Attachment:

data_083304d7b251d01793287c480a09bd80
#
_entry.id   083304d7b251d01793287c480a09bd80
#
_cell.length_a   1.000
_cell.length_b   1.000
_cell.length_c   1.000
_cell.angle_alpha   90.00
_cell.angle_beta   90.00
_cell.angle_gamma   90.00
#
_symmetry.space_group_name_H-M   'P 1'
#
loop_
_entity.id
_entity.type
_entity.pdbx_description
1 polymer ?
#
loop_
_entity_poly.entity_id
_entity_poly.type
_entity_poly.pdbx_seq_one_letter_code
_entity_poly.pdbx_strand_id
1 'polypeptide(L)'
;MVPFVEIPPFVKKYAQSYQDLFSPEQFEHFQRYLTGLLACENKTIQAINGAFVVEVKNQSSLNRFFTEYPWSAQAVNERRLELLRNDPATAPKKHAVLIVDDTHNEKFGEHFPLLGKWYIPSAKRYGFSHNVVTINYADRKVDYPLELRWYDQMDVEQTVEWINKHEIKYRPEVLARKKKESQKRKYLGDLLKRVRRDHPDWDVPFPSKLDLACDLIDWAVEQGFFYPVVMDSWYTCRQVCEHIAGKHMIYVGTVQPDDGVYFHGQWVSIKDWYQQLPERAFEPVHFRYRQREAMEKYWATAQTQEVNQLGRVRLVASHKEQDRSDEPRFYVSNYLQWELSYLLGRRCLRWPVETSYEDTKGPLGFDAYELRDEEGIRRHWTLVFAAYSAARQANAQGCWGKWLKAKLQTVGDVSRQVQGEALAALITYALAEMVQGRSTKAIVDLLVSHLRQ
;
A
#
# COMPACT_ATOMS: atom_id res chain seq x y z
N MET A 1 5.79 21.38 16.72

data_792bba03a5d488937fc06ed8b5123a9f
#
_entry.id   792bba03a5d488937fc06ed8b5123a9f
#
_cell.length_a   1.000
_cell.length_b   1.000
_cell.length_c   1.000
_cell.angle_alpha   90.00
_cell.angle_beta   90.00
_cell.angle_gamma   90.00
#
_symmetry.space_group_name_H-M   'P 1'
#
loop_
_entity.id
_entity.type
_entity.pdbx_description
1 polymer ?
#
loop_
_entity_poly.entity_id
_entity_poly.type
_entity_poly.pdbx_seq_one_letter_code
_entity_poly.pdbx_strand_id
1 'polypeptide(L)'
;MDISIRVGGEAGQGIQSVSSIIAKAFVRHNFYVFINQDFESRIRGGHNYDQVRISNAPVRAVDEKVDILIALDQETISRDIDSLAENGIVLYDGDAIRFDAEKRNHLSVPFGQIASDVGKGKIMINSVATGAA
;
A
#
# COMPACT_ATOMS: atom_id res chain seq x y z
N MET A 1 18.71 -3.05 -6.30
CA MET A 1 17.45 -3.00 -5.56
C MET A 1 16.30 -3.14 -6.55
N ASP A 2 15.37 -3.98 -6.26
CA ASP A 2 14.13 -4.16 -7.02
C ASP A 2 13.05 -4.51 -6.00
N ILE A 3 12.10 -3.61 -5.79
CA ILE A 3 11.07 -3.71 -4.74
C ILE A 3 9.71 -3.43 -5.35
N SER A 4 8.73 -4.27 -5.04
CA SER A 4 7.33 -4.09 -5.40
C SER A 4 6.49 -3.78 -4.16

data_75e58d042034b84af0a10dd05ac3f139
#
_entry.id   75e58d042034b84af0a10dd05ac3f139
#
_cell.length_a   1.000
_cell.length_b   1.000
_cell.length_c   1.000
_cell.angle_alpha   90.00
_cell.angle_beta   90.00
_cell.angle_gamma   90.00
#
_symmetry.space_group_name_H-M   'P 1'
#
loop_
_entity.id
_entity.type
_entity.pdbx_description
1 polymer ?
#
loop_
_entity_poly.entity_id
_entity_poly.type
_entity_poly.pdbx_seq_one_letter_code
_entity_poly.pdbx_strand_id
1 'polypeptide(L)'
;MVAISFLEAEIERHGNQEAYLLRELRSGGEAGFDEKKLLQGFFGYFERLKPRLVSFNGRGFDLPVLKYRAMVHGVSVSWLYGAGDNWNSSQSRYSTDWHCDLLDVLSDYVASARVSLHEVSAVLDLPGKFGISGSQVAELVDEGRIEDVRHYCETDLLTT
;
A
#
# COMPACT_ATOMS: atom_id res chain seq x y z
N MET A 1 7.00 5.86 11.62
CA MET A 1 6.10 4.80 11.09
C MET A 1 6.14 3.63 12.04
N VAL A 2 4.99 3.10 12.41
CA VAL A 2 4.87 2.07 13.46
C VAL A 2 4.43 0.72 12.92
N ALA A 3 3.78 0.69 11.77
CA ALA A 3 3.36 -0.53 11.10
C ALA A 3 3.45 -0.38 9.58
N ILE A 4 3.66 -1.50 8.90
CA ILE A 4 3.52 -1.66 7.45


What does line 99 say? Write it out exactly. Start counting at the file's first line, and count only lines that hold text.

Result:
;MVAISFLEAEIERHGNQEAYLLRELRSGGEAGFDEKKLLQGFFGYFERLKPRLVSFNGRGFDLPVLKYRAMVHGVSVSWLYGAGDNWNSSQSRYSTDWHCDLLDVLSDYVASARVSLHEVSAVLDLPGKFGISGSQVAELVDEGRIEDVRHYCETDLLTT